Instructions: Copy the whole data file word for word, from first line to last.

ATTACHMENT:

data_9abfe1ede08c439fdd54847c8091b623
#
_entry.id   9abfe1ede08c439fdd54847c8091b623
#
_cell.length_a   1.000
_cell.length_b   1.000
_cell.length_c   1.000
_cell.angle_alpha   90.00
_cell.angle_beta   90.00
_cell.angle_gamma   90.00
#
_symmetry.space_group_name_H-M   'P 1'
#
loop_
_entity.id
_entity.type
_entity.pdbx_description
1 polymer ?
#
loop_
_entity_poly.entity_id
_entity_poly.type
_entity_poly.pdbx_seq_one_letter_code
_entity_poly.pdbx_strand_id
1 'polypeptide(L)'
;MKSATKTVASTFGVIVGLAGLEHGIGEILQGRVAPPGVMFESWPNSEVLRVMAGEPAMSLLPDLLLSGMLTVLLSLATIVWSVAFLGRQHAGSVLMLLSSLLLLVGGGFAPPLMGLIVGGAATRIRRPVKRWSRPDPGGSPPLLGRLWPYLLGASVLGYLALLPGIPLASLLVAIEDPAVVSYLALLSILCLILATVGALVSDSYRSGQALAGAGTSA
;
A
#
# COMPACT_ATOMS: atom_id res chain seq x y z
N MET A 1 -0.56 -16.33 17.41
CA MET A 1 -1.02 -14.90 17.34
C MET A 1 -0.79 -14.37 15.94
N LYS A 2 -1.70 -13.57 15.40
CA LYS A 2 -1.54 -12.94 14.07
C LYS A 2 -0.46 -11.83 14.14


data_9abfe1ede08c439fdd54847c8091b623
#
_entry.id   9abfe1ede08c439fdd54847c8091b623
#
_cell.length_a   1.000
_cell.length_b   1.000
_cell.length_c   1.000
_cell.angle_alpha   90.00
_cell.angle_beta   90.00
_cell.angle_gamma   90.00
#
_symmetry.space_group_name_H-M   'P 1'
#
loop_
_entity.id
_entity.type
_entity.pdbx_description
1 polymer ?
#
loop_
_entity_poly.entity_id
_entity_poly.type
_entity_poly.pdbx_seq_one_letter_code
_entity_poly.pdbx_strand_id
1 'polypeptide(L)'
;MKSATKTVASTFGVIVGLAGLEHGIGEILQGRVAPPGVMFESWPNSEVLRVMAGEPAMSLLPDLLLSGMLTVLLSLATIVWSVAFLGRQHAGSVLMLLSSLLLLVGGGFAPPLMGLIVGGAATRIRRPVKRWSRPDPGGSPPLLGRLWPYLLGASVLGYLALLPGIPLASLLVAIEDPAVVSYLALLSILCLILATVGALVSDSYRSGQALAGAGTSA
;
A
#
# COMPACT_ATOMS: atom_id res chain seq x y z
N MET A 1 -0.56 -16.33 17.41
CA MET A 1 -1.02 -14.90 17.34
C MET A 1 -0.79 -14.37 15.94
N LYS A 2 -1.70 -13.57 15.40
CA LYS A 2 -1.54 -12.94 14.07
C LYS A 2 -0.46 -11.83 14.14